Making it real

Scaling up interdisciplinary design to model real-world engineering entrepreneurship

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Abstract

In all but the largest companies, engineering has always been an inherently interdisciplinary practice: multiple engineering disciplines must collaborate effectively with each other and with other disciplinary experts to deliver products and services to clients. Some institutions, including our own, have responded to this observation by integrating innovative interdisciplinary teaming experiences into their engineering programs. Over a decade of experience shows that such interdisciplinary training is valuable, but that efficacy is limited due the failure to integrate non engineering disciplines. This paper reports on the iCubed project, a pilot effort exploring training in engineering entrepreneurship, in which project and course are modeled on commercial product development. A massively interdisciplinary team design project at the senior and graduate level was developed and executed with a team spanning seven disciplines in engineering, business, and architecture. We report on project planning, design, and outcomes, and offer a set of best practices distilled from this experience.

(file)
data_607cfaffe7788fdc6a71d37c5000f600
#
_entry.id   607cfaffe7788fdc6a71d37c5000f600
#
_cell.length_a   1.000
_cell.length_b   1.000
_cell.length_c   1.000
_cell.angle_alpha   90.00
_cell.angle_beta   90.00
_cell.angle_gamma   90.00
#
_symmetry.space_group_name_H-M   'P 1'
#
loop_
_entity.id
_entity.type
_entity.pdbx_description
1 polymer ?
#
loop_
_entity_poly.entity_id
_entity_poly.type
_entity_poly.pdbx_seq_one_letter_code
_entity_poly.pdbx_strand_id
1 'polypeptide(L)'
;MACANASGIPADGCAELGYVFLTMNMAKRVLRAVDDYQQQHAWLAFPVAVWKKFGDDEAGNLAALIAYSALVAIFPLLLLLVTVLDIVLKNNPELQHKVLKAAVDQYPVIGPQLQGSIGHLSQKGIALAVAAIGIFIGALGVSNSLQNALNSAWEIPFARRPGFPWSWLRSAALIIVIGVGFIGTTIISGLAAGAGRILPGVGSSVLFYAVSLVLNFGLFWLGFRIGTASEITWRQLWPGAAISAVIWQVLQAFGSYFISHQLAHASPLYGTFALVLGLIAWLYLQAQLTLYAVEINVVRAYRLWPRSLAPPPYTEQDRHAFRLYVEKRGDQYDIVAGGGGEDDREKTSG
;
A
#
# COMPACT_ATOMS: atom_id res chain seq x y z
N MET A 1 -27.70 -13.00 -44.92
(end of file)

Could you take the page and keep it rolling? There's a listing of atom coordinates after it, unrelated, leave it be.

Original languageEnglish (US)
JournalASEE Annual Conference and Exposition, Conference Proceedings
StatePublished - 2011

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Product development
Industry
Planning

ASJC Scopus subject areas

  • Engineering(all)

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title = "Making it real: Scaling up interdisciplinary design to model real-world engineering entrepreneurship",
abstract = "In all but the largest companies, engineering has always been an inherently interdisciplinary practice: multiple engineering disciplines must collaborate effectively with each other and with other disciplinary experts to deliver products and services to clients. Some institutions, including our own, have responded to this observation by integrating innovative interdisciplinary teaming experiences into their engineering programs. Over a decade of experience shows that such interdisciplinary training is valuable, but that efficacy is limited due the failure to integrate non engineering disciplines. This paper reports on the iCubed project, a pilot effort exploring training in engineering entrepreneurship, in which project and course are modeled on commercial product development. A massively interdisciplinary team design project at the senior and graduate level was developed and executed with a team spanning seven disciplines in engineering, business, and architecture. We report on project planning, design, and outcomes, and offer a set of best practices distilled from this experience.",
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